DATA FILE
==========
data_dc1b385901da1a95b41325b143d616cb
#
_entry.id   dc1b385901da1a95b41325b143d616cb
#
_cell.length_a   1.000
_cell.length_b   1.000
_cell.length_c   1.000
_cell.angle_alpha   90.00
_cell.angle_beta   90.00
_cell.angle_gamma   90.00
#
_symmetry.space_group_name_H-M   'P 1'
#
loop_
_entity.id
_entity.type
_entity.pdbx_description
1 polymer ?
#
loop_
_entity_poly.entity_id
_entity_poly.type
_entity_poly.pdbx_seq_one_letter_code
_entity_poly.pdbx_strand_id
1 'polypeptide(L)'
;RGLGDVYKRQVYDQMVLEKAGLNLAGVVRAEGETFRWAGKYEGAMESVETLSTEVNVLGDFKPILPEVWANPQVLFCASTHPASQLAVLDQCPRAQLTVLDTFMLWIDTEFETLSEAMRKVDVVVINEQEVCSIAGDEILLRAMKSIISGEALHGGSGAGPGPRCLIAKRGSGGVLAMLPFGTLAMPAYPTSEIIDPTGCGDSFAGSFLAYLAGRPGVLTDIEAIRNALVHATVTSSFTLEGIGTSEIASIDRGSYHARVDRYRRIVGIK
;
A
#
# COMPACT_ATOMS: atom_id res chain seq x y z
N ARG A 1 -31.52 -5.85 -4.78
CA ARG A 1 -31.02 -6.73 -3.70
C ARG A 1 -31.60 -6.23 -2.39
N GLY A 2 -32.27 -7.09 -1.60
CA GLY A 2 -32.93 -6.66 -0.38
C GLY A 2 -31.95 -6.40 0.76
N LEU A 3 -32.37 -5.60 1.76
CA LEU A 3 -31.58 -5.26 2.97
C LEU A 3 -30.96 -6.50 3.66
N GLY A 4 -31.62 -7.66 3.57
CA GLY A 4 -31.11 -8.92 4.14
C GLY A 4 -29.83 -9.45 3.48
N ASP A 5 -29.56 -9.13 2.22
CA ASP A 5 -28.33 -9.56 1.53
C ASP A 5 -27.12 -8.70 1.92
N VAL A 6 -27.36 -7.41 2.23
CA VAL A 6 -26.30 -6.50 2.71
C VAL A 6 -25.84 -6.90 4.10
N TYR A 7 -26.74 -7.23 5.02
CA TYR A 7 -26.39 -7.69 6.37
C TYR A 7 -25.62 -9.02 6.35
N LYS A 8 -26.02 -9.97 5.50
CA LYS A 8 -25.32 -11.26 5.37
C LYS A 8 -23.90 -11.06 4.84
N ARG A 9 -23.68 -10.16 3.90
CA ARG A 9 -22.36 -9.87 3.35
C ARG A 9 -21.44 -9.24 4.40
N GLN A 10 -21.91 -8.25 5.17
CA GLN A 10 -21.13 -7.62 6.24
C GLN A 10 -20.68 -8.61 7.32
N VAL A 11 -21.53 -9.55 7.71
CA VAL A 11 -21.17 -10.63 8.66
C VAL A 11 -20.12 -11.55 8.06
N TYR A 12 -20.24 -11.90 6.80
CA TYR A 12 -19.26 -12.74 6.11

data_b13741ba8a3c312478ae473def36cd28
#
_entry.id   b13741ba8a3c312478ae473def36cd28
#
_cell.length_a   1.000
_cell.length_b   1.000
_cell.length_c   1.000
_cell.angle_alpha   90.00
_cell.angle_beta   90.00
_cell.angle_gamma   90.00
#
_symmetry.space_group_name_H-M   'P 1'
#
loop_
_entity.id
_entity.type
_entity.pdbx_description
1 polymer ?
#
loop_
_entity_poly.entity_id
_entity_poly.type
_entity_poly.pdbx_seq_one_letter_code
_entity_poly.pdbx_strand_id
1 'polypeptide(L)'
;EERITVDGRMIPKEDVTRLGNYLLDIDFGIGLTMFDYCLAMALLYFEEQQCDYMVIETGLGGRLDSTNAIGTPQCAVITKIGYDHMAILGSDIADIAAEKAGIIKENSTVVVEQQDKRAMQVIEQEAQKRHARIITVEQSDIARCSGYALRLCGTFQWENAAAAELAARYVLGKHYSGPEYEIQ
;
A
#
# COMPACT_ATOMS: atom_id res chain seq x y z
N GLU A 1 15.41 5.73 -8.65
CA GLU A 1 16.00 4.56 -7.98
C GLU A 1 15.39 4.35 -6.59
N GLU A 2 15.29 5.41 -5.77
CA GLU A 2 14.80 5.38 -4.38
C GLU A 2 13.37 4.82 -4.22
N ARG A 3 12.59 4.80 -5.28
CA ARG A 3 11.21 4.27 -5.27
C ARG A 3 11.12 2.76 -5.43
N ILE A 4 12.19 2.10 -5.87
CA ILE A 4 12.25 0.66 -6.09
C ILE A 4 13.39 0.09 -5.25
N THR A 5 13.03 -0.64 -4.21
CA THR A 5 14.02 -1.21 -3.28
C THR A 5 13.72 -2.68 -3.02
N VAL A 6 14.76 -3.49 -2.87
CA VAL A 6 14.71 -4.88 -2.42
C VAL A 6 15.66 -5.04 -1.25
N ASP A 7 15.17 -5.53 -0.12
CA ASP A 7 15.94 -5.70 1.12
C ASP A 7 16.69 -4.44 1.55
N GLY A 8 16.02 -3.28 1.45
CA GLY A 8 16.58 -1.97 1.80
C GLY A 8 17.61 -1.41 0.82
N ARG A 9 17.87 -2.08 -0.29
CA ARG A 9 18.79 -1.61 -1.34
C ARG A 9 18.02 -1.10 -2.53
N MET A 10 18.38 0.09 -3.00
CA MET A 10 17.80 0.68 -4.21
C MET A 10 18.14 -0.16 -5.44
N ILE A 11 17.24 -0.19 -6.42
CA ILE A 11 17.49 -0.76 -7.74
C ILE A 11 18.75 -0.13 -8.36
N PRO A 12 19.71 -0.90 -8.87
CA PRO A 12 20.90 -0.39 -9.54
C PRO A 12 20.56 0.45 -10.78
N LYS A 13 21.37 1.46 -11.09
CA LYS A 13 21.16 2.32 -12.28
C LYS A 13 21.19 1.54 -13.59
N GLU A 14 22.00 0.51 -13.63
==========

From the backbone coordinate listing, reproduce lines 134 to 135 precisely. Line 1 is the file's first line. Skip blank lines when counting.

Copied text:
C LYS A 13 21.19 1.54 -13.59
N GLU A 14 22.00 0.51 -13.63